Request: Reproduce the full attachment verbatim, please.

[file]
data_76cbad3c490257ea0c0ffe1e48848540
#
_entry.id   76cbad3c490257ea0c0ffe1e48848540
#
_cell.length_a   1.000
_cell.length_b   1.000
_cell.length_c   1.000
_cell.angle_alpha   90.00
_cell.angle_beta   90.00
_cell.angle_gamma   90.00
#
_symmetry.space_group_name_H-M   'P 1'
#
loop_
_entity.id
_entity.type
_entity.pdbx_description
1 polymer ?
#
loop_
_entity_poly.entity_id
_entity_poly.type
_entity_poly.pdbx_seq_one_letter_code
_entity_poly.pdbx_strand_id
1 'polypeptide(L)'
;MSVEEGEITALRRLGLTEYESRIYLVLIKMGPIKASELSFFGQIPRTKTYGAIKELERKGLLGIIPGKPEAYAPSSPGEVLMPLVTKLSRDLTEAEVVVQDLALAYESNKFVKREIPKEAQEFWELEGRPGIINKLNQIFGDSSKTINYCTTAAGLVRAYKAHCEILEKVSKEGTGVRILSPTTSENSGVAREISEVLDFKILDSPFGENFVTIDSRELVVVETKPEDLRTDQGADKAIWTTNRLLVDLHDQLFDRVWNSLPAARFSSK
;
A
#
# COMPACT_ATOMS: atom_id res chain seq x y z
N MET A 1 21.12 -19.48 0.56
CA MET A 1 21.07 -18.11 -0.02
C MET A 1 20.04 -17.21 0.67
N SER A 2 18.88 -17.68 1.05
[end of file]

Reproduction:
data_76cbad3c490257ea0c0ffe1e48848540
#
_entry.id   76cbad3c490257ea0c0ffe1e48848540
#
_cell.length_a   1.000
_cell.length_b   1.000
_cell.length_c   1.000
_cell.angle_alpha   90.00
_cell.angle_beta   90.00
_cell.angle_gamma   90.00
#
_symmetry.space_group_name_H-M   'P 1'
#
loop_
_entity.id
_entity.type
_entity.pdbx_description
1 polymer ?
#
loop_
_entity_poly.entity_id
_entity_poly.type
_entity_poly.pdbx_seq_one_letter_code
_entity_poly.pdbx_strand_id
1 'polypeptide(L)'
;MSVEEGEITALRRLGLTEYESRIYLVLIKMGPIKASELSFFGQIPRTKTYGAIKELERKGLLGIIPGKPEAYAPSSPGEVLMPLVTKLSRDLTEAEVVVQDLALAYESNKFVKREIPKEAQEFWELEGRPGIINKLNQIFGDSSKTINYCTTAAGLVRAYKAHCEILEKVSKEGTGVRILSPTTSENSGVAREISEVLDFKILDSPFGENFVTIDSRELVVVETKPEDLRTDQGADKAIWTTNRLLVDLHDQLFDRVWNSLPAARFSSK
;
A
#
# COMPACT_ATOMS: atom_id res chain seq x y z
N MET A 1 21.12 -19.48 0.56
CA MET A 1 21.07 -18.11 -0.02
C MET A 1 20.04 -17.21 0.67
N SER A 2 18.88 -17.68 1.05